Eye For Film >> Movies >> The Bang Bang Club (2010) Film Review
The Bang Bang Club
Reviewed by: Amber Wilkinson
With conflict ongoing around the globe, from Afghanistan to the Arab Spring uprisings in Syria, Egypt and elsewhere, there has arguably never been more need for on-the-spot reportage. But for every photograph of a body in the street or a crowd of protestors, there is a person at the other end of the camera. And anyone who doubts the dangers of that pursuit only needs to recall the recent news of the death of Restrepo co-director Tim Hetherington, who lost his life in Misrata, along with Getty photographer Chris Hondros, as they were filming the battle for control of a bridge.
As an experienced documentarian himself, Steven Silver obviously knows a thing or two about shooting under pressure and he brings a real sense of immediacy to his feature debut, which is based on the true story of a group of photojournalists capturing images from the final days of Apartheid era South Africa. These young bucks formed a camera coterie, who would head into the townships, frequently standing in the firing line to get the perfect shot.
Silver isn't just concerned with the physical danger that photojournalist's put themselves in, however, but the mental predicaments that they face. It's one thing to risk getting shot for a shot, but what happens to your mental compass when you watch, and photograph, a man being immolated from four feet away, and are powerless to do anything about it? What price morality when you're trying to make the front page?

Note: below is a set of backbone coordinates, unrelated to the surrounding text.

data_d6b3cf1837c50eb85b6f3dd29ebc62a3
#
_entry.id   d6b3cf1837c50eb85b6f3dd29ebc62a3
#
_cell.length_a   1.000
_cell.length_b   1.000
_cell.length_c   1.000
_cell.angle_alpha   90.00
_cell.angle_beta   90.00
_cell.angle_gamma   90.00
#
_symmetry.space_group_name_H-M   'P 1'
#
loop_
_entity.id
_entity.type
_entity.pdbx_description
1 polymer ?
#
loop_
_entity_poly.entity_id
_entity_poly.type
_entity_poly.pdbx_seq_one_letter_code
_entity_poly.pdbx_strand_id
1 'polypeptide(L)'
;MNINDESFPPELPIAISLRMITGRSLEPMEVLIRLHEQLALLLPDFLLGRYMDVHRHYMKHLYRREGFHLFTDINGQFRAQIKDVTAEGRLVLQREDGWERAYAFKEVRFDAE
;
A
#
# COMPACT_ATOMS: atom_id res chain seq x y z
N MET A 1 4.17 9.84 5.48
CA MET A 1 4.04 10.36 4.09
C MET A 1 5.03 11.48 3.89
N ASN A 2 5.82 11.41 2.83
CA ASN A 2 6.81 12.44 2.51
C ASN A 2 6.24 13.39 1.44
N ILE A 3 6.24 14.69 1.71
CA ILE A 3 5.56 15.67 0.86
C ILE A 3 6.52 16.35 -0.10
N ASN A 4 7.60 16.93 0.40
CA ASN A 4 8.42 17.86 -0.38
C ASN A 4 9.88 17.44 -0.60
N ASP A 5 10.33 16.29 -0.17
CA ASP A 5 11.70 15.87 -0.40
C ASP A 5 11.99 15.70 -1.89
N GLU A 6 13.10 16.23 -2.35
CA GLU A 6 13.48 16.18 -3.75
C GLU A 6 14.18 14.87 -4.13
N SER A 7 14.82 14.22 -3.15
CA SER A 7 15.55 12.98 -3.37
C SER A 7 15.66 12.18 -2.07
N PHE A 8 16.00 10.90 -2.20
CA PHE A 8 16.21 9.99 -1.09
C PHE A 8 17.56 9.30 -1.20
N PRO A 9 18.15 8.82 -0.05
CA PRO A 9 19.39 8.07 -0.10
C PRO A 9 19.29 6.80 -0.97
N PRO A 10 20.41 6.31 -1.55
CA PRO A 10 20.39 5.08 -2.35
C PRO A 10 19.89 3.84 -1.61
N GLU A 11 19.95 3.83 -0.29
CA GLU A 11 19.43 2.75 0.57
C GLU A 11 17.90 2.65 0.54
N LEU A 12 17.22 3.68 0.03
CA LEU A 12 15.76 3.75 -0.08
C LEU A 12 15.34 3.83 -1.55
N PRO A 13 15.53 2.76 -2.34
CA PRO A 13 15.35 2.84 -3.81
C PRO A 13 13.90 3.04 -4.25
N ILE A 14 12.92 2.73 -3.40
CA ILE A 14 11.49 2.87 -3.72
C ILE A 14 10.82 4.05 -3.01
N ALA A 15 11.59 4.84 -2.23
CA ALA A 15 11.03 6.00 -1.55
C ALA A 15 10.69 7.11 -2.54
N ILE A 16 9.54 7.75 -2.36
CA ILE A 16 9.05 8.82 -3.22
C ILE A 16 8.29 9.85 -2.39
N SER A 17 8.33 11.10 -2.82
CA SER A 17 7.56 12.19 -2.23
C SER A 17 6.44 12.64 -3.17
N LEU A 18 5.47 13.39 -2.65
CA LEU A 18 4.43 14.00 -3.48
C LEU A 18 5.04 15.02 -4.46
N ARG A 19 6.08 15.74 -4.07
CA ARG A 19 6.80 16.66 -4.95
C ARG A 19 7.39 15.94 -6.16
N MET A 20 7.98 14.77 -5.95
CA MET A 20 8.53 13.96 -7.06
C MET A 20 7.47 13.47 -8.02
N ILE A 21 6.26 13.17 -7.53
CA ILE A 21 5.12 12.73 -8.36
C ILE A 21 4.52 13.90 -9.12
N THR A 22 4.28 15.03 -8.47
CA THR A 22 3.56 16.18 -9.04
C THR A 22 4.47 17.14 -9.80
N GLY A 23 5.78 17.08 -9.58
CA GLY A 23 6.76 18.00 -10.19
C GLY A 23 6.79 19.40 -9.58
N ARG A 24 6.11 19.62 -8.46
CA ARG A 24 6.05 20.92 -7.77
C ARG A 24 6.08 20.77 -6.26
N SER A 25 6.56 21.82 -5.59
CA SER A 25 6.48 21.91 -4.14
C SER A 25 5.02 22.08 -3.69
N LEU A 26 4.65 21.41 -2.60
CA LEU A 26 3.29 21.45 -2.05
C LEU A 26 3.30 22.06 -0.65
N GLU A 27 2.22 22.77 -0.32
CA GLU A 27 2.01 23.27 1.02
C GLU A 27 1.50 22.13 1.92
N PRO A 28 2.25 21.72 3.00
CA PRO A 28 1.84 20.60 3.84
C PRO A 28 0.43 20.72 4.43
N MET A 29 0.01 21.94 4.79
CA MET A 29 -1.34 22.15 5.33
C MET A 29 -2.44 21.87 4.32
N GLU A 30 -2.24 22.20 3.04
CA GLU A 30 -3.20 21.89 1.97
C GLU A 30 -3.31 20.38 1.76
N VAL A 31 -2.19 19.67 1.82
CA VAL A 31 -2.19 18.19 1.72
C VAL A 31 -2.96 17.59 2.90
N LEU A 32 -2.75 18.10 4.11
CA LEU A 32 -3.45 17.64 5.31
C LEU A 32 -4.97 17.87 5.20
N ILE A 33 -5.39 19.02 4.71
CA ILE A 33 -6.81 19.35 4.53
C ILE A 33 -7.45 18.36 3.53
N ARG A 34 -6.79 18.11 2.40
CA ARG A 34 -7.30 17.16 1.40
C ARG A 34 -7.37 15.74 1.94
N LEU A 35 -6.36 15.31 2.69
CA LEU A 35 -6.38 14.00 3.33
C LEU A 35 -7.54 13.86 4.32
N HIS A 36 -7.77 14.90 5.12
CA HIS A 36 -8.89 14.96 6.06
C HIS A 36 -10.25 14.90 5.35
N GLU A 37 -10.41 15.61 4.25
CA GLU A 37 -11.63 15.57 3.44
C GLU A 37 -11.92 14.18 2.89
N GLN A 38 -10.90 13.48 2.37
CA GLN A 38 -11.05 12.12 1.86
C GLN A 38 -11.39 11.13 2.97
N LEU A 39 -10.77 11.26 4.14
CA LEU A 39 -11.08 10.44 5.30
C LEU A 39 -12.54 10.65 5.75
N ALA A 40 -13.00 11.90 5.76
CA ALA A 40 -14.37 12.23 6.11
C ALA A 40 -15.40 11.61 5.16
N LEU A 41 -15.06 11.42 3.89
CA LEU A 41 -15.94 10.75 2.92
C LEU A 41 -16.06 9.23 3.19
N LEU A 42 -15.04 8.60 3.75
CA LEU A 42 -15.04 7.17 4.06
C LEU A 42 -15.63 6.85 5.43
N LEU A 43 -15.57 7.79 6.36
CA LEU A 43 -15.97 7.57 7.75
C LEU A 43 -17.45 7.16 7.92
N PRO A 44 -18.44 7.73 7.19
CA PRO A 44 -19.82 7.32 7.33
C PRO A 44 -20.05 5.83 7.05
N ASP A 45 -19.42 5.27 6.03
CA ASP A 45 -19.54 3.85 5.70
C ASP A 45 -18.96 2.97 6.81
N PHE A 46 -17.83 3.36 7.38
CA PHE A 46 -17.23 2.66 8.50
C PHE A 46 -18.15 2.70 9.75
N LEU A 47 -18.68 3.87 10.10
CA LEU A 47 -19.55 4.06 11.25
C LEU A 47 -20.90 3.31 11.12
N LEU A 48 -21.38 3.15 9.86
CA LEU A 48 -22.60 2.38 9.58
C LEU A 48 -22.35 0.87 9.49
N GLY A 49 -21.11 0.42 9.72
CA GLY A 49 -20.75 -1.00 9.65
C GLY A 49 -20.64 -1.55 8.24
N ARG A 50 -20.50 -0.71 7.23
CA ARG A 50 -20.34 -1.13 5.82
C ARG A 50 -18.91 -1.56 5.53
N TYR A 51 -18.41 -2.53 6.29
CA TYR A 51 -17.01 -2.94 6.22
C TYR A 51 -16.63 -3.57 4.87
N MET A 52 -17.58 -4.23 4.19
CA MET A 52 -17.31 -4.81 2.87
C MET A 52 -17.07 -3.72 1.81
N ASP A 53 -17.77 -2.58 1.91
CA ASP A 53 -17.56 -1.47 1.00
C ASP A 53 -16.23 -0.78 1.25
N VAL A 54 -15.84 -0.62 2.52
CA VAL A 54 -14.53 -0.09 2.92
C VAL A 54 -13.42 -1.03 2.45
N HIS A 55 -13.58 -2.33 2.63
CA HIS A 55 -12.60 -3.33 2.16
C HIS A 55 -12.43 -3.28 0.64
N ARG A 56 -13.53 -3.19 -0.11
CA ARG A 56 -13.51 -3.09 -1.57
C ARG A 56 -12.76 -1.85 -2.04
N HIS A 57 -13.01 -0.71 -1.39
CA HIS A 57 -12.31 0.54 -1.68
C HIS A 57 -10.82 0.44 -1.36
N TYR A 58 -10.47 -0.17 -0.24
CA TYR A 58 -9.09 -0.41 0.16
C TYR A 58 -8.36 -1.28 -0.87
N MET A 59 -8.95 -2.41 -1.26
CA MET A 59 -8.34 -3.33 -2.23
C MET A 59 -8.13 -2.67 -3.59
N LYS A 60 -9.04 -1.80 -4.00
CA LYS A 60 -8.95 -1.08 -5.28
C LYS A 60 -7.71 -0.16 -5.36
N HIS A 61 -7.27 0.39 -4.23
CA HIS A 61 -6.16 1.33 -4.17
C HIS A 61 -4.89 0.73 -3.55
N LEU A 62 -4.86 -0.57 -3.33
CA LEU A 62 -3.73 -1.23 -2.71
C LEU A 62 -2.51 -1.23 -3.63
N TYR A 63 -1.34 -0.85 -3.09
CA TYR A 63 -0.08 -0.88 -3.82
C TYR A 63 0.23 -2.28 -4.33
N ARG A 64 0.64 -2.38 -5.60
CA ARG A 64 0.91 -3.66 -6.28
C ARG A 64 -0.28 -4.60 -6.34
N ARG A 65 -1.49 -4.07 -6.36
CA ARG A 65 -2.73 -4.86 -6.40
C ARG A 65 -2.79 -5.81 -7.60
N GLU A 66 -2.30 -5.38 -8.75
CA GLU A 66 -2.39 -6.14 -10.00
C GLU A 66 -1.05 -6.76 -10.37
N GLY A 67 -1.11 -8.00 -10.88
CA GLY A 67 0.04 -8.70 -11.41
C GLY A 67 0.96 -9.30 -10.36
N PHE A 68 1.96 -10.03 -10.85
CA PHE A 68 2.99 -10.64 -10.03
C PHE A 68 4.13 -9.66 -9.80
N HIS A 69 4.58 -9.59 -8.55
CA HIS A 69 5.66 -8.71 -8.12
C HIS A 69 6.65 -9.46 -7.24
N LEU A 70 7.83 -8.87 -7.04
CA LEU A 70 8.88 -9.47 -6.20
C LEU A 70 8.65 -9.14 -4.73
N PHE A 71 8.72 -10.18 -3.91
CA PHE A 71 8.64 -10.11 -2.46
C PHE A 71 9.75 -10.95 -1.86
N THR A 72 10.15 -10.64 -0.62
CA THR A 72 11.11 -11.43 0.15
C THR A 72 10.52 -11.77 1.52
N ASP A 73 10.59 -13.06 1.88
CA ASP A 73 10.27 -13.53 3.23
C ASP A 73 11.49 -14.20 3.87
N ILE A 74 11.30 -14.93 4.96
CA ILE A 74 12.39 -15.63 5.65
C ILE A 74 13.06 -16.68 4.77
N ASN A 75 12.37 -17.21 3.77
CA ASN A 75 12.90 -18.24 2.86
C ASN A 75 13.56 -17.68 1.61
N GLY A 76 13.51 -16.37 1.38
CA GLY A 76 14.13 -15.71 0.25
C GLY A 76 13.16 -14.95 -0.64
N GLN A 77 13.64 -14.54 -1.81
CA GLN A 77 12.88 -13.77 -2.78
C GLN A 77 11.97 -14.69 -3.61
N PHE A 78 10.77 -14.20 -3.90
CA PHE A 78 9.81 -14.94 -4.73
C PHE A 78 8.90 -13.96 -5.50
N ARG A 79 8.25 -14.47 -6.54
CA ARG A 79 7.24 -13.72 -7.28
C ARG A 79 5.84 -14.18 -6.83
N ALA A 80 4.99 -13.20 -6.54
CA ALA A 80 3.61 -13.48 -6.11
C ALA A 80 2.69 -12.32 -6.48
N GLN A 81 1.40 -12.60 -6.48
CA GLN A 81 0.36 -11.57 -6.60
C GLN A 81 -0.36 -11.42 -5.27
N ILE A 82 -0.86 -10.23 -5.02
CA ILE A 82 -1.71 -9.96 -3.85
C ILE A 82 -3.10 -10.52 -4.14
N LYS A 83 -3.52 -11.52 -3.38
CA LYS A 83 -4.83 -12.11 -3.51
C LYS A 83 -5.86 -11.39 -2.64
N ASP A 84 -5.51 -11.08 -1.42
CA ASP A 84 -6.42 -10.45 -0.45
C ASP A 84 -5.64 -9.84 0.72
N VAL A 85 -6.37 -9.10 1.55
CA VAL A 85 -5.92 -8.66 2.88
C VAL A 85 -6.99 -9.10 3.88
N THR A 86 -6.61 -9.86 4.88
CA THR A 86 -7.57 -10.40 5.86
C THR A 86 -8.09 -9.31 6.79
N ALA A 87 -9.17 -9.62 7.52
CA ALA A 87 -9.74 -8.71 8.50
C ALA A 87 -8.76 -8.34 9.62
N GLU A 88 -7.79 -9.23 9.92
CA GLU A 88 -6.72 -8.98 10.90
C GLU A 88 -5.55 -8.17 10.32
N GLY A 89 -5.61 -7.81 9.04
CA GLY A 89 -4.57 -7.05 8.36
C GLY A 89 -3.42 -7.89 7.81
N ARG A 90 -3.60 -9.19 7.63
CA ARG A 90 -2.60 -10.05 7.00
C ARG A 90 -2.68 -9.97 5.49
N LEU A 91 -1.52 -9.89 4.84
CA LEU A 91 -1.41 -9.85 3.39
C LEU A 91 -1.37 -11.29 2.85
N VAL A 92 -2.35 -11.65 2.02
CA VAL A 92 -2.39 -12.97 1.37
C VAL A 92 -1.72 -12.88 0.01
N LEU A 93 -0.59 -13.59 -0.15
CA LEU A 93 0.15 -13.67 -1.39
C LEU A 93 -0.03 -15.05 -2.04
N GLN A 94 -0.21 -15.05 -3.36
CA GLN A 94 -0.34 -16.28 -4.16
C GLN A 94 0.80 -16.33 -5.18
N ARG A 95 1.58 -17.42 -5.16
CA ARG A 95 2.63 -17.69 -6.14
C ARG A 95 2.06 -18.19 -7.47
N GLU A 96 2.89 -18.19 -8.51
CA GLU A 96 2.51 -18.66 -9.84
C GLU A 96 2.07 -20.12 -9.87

"Forget the long lens," Greg Marinovich (Ryan Phillipe) is told on the first day he joins the Bang Bang Club, "this shit only looks good up close". Silver embeds us with the journalists, taking us with them as they crawl over soldiers in the firing line, ironically saved from being caught in the crossfire between the battling Inkatha Zulus and ANC by the fact that they are white. This is not a celebration of these Pullitzer prize winners, so much as an evocation of their lives. Silver gives a vibrant sense of the adrenaline rush experienced as they battle to capture the perfect shot but also goes on to dig much deeper into the long-term impact of this sort of life.
Greg and Jaoa Silva (the two photographers on whose book this film is based) are seen trying to come to terms with the things that they have witnessed at the same time as Kevin Carter (Taylor Kitsch) begins to fall apart. There's a sense of the all-too-close breath of death fuelling a destructive devil-may-care attitude in every other aspect of their lives. Silver also touches on the issues of Apartheid themselves and the sense of privilege afforded to the photographers from the very regime they were in many ways undermining.
Silver offers no easy way out of his moral maze, just an unflinching look at conflict and its impact both on the perpetrators and those who watch.Reviewed on: 24 Jun 2011
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